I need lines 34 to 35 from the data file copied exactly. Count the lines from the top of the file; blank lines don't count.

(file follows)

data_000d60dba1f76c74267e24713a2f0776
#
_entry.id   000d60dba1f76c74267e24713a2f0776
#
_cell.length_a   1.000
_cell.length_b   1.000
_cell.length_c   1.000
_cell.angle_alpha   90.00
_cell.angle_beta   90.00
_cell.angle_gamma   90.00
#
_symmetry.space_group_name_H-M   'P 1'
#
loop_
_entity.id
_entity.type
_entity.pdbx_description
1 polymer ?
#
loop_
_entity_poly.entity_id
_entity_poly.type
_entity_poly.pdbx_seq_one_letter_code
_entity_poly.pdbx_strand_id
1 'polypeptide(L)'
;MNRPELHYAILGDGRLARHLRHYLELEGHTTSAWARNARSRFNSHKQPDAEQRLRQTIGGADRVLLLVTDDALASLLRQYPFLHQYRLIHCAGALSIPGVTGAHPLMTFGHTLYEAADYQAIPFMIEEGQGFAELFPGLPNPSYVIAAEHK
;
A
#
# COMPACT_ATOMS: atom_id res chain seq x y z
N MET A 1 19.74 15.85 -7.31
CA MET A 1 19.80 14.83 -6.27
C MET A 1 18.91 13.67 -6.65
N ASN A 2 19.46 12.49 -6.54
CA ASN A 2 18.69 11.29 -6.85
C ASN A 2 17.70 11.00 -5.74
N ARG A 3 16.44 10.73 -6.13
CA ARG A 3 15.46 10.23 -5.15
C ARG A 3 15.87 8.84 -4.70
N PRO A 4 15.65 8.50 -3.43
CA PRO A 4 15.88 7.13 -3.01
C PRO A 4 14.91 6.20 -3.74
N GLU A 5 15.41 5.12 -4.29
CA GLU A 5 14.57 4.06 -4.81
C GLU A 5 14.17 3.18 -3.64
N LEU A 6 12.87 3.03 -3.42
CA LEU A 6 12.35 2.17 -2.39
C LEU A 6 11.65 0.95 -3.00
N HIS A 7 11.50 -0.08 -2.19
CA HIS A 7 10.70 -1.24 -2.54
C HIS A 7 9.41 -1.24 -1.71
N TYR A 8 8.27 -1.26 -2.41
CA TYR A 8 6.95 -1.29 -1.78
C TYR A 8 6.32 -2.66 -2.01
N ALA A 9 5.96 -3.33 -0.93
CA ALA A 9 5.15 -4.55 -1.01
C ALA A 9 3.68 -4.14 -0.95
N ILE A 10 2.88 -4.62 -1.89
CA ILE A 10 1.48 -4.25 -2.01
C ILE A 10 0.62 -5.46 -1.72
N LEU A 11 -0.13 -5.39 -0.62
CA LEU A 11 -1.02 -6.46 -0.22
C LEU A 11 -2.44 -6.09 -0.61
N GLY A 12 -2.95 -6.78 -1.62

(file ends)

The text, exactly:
N ASN A 2 19.46 12.49 -6.54
CA ASN A 2 18.69 11.29 -6.85